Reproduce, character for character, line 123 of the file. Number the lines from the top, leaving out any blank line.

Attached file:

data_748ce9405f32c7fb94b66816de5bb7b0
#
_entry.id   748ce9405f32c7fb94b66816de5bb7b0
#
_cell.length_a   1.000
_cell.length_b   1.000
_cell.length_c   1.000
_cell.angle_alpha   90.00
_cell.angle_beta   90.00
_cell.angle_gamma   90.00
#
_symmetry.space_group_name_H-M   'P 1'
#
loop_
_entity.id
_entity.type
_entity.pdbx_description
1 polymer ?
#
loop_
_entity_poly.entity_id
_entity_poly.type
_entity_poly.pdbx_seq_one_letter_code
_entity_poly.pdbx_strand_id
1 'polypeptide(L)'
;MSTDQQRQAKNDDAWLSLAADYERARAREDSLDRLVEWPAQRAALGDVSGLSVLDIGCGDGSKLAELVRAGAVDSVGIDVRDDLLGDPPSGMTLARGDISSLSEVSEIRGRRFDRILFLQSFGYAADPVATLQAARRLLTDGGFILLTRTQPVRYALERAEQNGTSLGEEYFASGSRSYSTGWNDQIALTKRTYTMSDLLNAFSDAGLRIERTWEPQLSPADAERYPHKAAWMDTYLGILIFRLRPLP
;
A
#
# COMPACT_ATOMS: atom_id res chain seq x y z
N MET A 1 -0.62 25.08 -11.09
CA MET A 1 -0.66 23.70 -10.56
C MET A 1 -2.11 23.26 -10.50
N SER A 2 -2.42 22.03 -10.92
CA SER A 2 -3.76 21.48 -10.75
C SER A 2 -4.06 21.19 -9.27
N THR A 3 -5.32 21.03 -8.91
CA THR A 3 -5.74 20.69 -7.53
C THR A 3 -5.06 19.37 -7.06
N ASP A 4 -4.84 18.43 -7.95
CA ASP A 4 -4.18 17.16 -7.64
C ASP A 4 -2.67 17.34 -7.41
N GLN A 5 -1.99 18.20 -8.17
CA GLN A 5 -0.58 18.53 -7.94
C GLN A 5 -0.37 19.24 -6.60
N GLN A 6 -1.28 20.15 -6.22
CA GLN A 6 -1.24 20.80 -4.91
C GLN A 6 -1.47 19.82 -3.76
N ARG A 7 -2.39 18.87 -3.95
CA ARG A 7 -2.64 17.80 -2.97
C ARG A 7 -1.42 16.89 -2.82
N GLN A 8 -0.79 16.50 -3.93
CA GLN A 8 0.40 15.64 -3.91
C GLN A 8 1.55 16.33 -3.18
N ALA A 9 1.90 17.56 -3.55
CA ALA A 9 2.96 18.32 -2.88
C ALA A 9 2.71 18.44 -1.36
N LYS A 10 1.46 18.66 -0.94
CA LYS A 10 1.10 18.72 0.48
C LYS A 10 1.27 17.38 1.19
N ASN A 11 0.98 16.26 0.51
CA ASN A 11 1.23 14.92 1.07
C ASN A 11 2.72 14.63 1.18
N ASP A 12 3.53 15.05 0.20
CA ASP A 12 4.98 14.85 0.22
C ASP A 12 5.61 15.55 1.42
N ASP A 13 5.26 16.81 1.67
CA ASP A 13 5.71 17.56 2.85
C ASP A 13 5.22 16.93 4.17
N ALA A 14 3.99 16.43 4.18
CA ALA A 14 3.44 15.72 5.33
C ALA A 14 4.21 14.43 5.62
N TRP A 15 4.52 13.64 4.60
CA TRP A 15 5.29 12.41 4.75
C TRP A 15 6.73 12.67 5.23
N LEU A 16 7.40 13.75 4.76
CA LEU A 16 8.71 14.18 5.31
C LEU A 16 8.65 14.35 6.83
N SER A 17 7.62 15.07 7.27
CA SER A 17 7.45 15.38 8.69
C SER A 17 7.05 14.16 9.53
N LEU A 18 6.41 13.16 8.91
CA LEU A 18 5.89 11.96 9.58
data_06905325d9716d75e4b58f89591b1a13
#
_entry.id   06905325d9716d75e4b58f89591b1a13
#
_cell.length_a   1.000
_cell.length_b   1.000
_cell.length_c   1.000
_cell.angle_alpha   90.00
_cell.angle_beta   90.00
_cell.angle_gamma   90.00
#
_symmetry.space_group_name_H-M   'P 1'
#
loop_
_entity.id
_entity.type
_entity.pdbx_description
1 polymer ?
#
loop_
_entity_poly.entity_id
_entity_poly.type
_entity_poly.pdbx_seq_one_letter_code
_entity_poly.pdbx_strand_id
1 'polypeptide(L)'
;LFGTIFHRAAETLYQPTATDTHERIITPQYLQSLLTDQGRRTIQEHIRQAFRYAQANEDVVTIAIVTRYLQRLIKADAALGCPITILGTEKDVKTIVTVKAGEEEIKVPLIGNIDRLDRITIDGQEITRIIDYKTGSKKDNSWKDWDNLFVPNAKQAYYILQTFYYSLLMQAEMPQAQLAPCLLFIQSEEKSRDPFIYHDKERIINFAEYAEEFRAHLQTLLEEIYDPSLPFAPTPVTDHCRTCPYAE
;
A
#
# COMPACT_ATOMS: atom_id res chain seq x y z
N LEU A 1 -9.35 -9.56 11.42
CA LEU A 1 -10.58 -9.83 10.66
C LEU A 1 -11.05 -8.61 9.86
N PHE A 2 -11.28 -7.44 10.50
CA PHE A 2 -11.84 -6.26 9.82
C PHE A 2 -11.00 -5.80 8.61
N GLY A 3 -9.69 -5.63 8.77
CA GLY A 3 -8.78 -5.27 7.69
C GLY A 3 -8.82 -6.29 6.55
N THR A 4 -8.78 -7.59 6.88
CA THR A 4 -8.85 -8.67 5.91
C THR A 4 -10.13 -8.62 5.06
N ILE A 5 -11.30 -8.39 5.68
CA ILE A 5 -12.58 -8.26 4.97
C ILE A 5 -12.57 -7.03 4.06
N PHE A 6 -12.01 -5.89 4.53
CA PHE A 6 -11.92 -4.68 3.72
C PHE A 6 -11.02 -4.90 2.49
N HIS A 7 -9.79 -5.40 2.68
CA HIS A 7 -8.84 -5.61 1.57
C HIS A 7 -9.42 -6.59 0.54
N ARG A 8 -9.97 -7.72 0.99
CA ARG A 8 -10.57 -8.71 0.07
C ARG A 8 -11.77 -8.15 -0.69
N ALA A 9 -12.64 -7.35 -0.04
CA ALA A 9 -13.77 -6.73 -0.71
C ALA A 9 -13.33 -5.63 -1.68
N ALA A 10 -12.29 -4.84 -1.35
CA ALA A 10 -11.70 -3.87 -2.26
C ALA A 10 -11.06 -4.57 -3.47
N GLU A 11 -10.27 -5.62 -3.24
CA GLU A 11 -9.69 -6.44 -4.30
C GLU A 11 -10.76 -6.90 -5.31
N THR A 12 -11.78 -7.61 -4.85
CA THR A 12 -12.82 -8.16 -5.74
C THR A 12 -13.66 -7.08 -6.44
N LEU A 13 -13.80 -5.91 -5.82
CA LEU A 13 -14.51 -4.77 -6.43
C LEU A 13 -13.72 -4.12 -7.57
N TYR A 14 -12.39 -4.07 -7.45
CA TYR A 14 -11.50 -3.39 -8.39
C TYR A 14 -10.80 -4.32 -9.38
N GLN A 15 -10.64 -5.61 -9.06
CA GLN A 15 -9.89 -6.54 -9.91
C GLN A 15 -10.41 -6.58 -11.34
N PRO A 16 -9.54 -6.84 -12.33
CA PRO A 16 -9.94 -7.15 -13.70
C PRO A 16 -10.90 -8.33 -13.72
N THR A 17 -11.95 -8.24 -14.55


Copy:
N THR A 4 -8.78 -7.59 6.88